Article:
Lee Glynn | May 8, 2019 | 0
What Causes Fret Buzz?
It’s a problem that can drive you slightly potty, but what causes fret buzz?
There’s something about a ‘buzzing’ sound that seems to make it particularly irritating (unless of course you’re aiming to create a buzzing sound…)
Whether it’s a fly buzzing around you, a refrigerator, mains hum, or some other buzz, it’s seldom a ‘positive’.
As a guitarist, fret buzz is the particular variety that can plague their playing lives.
But what causes fret buzz? Here we take a look at the main causes and solutions…
This is the most common cause of fret buzz. For the guys in stores, it’s also the most difficult when it comes to telling the owner/ player the cause of the buzz. Typically, the cause is fretting too far behind the intended fret, or not pressing the strings down hard enough. So, before you head off to your local music store, check that it isn’t your playing style that is to blame…
2. Nut problems (ahem!)
Sometimes, the nut gets overlooked when it comes to maintenance. Over time, nuts can sometimes get worn, resulting in grooves that are too big for the strings (or occasionally, they’re not cut very well in the first place). This will cause fret buzz. This is usually distinguishable by the fact that strings will buzz when played openly (not fretted). Thankfully, a new nut is a fairly easy fix.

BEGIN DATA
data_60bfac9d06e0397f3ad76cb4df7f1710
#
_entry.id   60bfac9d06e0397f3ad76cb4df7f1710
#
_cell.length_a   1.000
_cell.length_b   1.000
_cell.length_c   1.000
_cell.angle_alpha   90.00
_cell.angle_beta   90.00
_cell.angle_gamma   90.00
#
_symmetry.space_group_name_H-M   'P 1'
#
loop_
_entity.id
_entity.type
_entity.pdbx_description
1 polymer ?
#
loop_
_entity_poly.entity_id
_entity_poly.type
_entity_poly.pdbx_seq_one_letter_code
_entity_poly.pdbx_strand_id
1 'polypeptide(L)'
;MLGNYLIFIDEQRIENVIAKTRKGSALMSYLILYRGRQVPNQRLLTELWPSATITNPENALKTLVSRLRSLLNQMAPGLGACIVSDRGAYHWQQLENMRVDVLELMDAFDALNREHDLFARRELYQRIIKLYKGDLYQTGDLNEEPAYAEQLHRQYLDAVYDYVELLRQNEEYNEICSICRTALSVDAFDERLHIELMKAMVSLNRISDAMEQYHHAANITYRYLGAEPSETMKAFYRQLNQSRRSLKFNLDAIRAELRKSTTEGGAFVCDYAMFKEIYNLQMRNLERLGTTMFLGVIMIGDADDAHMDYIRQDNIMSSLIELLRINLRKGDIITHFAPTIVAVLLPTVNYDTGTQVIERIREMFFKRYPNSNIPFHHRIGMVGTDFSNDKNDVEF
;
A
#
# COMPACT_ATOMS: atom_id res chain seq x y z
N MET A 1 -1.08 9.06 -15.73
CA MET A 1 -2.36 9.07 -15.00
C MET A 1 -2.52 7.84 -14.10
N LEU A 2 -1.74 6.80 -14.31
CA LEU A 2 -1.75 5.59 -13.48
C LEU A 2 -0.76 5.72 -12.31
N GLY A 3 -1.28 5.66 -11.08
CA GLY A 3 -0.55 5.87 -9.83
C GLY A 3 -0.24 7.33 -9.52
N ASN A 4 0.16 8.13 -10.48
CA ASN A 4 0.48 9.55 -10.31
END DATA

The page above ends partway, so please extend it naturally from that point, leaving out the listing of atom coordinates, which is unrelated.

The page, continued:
3. Warped or twisted neck
If your strings buzz, pray that this isn’t the problem. It can be fixed, but it’s generally not straightforward. This is sometimes spotted by buzzes that occur on the upper frets, or string chokes when fretting. This is the reason you should avoid leaving your guitar in environments where temperatures or humidity change dramatically- neck warping can be the result.
4. Action that is set too low
This is also a very common cause of fret buzz. Setting the action too low can cause the strings to buzz against the fret board when played- particularly when played hard.
A good set-up can rectify this, by adjusting saddle height. On an electric guitar this is usually a fairly straightforward job, but is a little more complex on an acoustic guitar. If you aren’t confident, visit your local Dawsons store. The guys and gals there should be able to sort this out fairly easily.
5. Neck bow (or lack of it)
This is closely related to saddle height and set-up. The neck of nearly all modern guitars features a truss-rod, which allows the ‘bow’ (a slight curvature) to be adjusted. The reason for this is to provide some distance between the fretboard and the strings (think of it like bow and arrow).
A typical set-up is a balance between adjusting saddle height and neck bow, to provide a playing action that suits the player, whilst remaining intonated and without fret buzz. If you’re experiencing buzz all over, or over a section of the lower frets, this may be the cause.
6. High, uneven or worn frets
If the buzz is localised to a particular fret, then this may be the cause. Worn frets can sometimes be spotted by visible dips or notches. If they’re really worn, the may even cause the string to choke on the fret below. A good luthier or guitar tech should be able to fix this fairly easily.
There are other causes of ‘buzz’, but the above are the most common. If you’re concerned about it, and have established that it isn’t a technique issue, pop along to your local Dawsons Store, and let the guys take a look. After fettle, and a new set of strings, your pride and joy should be buzz free once more.